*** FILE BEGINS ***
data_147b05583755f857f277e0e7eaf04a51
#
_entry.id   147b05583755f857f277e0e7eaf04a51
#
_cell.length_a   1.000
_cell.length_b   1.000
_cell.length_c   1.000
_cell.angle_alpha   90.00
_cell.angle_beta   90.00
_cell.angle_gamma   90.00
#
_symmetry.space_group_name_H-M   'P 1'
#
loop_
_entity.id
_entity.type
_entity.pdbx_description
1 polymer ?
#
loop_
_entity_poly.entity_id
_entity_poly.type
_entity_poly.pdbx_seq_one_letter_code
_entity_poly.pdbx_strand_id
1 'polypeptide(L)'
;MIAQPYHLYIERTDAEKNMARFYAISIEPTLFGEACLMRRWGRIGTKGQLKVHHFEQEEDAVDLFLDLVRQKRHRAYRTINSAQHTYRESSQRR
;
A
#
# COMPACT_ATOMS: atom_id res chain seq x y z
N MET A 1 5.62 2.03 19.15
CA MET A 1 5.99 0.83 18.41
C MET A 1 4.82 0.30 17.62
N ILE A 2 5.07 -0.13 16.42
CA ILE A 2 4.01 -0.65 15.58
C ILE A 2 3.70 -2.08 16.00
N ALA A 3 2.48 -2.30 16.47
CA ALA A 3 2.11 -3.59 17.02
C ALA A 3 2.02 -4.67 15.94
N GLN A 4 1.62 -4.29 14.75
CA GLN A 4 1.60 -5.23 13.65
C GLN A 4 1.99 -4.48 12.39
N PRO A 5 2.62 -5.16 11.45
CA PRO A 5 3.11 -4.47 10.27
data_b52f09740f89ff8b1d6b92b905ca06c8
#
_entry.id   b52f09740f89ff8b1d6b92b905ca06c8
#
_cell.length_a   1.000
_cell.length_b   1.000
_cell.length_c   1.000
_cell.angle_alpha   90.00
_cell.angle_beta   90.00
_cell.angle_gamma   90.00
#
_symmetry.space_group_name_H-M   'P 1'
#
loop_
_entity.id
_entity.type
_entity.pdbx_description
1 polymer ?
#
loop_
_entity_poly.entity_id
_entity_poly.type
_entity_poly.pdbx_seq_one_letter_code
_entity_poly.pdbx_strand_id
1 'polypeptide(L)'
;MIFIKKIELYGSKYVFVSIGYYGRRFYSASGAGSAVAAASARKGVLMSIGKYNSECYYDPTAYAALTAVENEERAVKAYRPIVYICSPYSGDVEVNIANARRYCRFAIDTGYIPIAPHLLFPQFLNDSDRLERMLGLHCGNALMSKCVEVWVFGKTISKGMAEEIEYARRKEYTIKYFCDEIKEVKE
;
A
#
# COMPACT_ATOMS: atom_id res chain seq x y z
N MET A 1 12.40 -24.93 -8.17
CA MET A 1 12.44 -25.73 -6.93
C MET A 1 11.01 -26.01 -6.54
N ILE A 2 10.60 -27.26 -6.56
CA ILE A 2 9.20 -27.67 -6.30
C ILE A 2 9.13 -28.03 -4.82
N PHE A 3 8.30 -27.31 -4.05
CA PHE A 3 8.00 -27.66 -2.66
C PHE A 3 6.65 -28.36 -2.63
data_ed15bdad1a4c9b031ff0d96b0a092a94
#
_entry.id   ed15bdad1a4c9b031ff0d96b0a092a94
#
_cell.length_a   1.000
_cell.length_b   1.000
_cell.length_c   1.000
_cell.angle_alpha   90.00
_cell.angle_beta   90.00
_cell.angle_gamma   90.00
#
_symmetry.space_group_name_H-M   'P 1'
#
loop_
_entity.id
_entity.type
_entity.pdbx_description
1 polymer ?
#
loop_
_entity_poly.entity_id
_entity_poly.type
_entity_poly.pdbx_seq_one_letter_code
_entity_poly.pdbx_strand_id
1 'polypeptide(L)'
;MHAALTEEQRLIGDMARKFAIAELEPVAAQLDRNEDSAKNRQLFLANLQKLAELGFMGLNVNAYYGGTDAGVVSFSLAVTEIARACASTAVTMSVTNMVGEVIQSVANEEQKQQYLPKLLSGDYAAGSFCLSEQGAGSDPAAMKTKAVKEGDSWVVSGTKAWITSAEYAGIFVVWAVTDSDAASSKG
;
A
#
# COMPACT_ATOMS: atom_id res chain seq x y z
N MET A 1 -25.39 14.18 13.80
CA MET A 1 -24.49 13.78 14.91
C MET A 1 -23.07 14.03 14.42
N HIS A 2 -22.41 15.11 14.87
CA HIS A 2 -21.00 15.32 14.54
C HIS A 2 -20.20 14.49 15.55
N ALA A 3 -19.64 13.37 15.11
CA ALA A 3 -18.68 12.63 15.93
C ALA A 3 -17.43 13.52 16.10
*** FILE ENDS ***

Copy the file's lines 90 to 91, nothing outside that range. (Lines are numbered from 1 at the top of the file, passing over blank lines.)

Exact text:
_cell.length_c   1.000
_cell.angle_alpha   90.00